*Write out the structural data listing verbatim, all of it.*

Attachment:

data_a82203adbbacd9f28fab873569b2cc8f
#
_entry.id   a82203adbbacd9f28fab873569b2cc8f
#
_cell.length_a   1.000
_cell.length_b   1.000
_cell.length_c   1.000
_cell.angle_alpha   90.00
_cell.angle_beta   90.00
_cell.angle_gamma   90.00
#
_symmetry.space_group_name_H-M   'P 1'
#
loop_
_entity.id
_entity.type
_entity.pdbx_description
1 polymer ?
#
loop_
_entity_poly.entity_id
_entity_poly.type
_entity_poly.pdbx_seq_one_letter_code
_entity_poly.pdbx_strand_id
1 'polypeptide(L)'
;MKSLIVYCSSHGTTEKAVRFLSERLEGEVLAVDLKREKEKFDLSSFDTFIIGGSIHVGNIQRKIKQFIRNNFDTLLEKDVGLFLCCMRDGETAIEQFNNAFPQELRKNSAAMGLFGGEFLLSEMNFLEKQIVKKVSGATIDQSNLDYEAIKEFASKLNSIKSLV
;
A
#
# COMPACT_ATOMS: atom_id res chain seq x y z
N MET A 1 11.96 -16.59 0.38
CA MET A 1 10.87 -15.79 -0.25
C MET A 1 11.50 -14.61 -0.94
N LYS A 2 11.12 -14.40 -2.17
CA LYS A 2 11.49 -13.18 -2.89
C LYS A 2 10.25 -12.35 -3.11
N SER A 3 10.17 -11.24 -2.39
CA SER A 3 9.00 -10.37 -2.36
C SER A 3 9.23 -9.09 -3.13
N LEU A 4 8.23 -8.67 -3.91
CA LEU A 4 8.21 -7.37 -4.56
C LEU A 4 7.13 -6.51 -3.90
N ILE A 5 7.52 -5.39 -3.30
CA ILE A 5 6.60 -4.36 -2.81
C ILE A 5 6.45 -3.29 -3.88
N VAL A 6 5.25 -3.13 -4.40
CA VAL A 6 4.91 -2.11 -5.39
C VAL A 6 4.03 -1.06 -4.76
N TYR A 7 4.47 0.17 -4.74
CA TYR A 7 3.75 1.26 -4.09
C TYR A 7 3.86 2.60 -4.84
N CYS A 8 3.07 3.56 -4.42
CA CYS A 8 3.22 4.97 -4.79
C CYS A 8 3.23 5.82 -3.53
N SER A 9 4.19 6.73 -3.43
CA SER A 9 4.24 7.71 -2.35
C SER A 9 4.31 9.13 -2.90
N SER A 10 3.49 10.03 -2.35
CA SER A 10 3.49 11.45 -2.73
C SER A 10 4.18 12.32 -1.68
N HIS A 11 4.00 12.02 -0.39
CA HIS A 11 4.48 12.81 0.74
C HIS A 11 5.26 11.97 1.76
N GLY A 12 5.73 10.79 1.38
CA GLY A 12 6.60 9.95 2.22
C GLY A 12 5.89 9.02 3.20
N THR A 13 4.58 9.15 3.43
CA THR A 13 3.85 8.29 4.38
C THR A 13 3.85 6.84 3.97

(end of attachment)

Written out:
data_a82203adbbacd9f28fab873569b2cc8f
#
_entry.id   a82203adbbacd9f28fab873569b2cc8f
#
_cell.length_a   1.000
_cell.length_b   1.000
_cell.length_c   1.000
_cell.angle_alpha   90.00
_cell.angle_beta   90.00
_cell.angle_gamma   90.00
#
_symmetry.space_group_name_H-M   'P 1'
#
loop_
_entity.id
_entity.type
_entity.pdbx_description
1 polymer ?
#
loop_
_entity_poly.entity_id
_entity_poly.type
_entity_poly.pdbx_seq_one_letter_code
_entity_poly.pdbx_strand_id
1 'polypeptide(L)'
;MKSLIVYCSSHGTTEKAVRFLSERLEGEVLAVDLKREKEKFDLSSFDTFIIGGSIHVGNIQRKIKQFIRNNFDTLLEKDVGLFLCCMRDGETAIEQFNNAFPQELRKNSAAMGLFGGEFLLSEMNFLEKQIVKKVSGATIDQSNLDYEAIKEFASKLNSIKSLV
;
A
#
# COMPACT_ATOMS: atom_id res chain seq x y z
N MET A 1 11.96 -16.59 0.38
CA MET A 1 10.87 -15.79 -0.25
C MET A 1 11.50 -14.61 -0.94
N LYS A 2 11.12 -14.40 -2.17
CA LYS A 2 11.49 -13.18 -2.89
C LYS A 2 10.25 -12.35 -3.11
N SER A 3 10.17 -11.24 -2.39
CA SER A 3 9.00 -10.37 -2.36
C SER A 3 9.23 -9.09 -3.13
N LEU A 4 8.23 -8.67 -3.91
CA LEU A 4 8.21 -7.37 -4.56
C LEU A 4 7.13 -6.51 -3.90
N ILE A 5 7.52 -5.39 -3.30
CA ILE A 5 6.60 -4.36 -2.81
C ILE A 5 6.45 -3.29 -3.88
N VAL A 6 5.25 -3.13 -4.40
CA VAL A 6 4.91 -2.11 -5.39
C VAL A 6 4.03 -1.06 -4.76
N TYR A 7 4.47 0.17 -4.74
CA TYR A 7 3.75 1.26 -4.09
C TYR A 7 3.86 2.60 -4.84
N CYS A 8 3.07 3.56 -4.42
CA CYS A 8 3.22 4.97 -4.79
C CYS A 8 3.23 5.82 -3.53
N SER A 9 4.19 6.73 -3.43
CA SER A 9 4.24 7.71 -2.35
C SER A 9 4.31 9.13 -2.90
N SER A 10 3.49 10.03 -2.35
CA SER A 10 3.49 11.45 -2.73
C SER A 10 4.18 12.32 -1.68
N HIS A 11 4.00 12.02 -0.39
CA HIS A 11 4.48 12.81 0.74
C HIS A 11 5.26 11.97 1.76
N GLY A 12 5.73 10.79 1.38
CA GLY A 12 6.60 9.95 2.22
C GLY A 12 5.89 9.02 3.20
N THR A 13 4.58 9.15 3.43
CA THR A 13 3.85 8.29 4.38
C THR A 13 3.85 6.84 3.97